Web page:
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What's in a name?


























Johnston Blakely


What's in a Name?
Johnston Blakely was born near the village of Seaford, Co. Down, Northern Ireland in 1781. Two years later, his family emigrated to the United States and setttled in Wilmington, North Carolina. In 1790, Blakely was sent to New York to acquire an education and  committed to the care of a respectable New York merchant and an old friend of his father. Here he remained for five years to pursue his studies, afterwards returning to Wilmington.

It was the intention of his father to bring him up to law, and, in 1796, he was placed in the University of North Carolina, situated at Chapel Hill. He remained at college until sometime in 1799, when the consequences of his father's death compelled him to relinquish his studies at the university and his intention of practicing law. In February 1800, Blakely obtained a midshipman's warrant and joined the United States Navy.

Johnston Blakely had a very successful career in the U.S. Navy. He was promoted to Lieutenant on the 10th of February 1807 and was aboard the Enterprise from 1811 to 1813 on which he cruised off the coast of the United States, capturing the armed schooner Fly. He was subsequently made a Commander in July 1813 and served in the Mediterranean Squadron on the ships, President, John Adams and Congress, and took part in the operations of the Squadron before Tripoli. When he was commissioned a Master Commandant, he was given command of the Sloop-of-war Wasp in early 1814.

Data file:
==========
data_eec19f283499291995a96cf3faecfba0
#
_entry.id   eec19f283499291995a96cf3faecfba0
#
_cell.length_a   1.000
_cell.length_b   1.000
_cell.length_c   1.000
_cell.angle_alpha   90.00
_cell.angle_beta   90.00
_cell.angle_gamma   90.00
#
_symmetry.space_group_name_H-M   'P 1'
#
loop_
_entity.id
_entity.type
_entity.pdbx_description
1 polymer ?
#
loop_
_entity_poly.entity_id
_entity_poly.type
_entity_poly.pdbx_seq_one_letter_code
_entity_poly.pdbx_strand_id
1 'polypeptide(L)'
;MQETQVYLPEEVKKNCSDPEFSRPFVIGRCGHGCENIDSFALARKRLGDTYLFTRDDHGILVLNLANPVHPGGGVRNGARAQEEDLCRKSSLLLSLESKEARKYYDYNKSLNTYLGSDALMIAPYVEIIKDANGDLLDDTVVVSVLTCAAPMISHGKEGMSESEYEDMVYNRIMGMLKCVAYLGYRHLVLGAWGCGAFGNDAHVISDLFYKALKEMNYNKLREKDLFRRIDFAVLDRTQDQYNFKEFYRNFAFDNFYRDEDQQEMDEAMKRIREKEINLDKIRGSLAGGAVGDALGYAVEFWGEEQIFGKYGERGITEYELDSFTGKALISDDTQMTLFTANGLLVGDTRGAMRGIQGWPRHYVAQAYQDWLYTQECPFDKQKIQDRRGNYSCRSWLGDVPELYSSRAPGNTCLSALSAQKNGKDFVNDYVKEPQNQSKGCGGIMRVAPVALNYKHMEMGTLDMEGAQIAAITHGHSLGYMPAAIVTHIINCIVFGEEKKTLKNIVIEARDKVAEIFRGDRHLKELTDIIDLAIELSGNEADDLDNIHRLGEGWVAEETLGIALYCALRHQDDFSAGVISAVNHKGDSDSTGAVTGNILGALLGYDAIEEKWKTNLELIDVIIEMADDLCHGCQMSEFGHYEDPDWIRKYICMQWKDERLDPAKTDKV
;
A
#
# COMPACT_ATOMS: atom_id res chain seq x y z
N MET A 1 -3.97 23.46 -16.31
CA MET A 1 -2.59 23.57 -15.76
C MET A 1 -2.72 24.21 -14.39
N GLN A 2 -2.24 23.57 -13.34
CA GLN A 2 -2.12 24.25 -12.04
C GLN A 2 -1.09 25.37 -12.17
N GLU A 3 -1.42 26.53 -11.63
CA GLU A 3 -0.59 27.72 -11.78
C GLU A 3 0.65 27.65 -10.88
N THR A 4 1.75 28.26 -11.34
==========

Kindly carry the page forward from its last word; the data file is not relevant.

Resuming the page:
Wasp put out to sea in May 1814 for a war cruise to the western approaches of the English Channel. As commander of the Wasp, Blakely captured his first vessel, the 207 ton brig Neptune on the 2nd of June, 1814. Within three weeks' time, he had captured the William, a 93-ton brig, the 131-ton armed brig Pallas, the 171-ton Galliot Henrietta and the 325-ton ship Orange Boven.

On the 28th of June, the Wasp came upon the 21-gun British sloop-of-war Reindeer, some 225 miles west of Plymouth, England and brought her to battle. The fight only lasted 19 minutes, but during that brief span of time the two ships traded a murderous fire of great and solid shot. The action ended in the capture of the Reindeer with a loss of 21 Americans killed and wounded. The British lost 67 men. The Reindeer was cut to pieces and it was impossible to save her. She was accordingly set afire.

In a letter written in May 1811, Johnston Blakely wrote, "I hope the last Blakely who exists will lay down his life ere he tarnish the reputation of those who have gone before him. My father's memory is very dear to me, and I trust that his son will never cast a reproach on it."

Legend has it that my descendants emigrated from Ireland to the United States aboard the same ship as the family of Johnston Blakely. In honor of his achievements serving this country, his name has been carried through the generations by members of my family. It was only fitting to name the firm in keeping with this tradition.

Benjamin Johnston Conway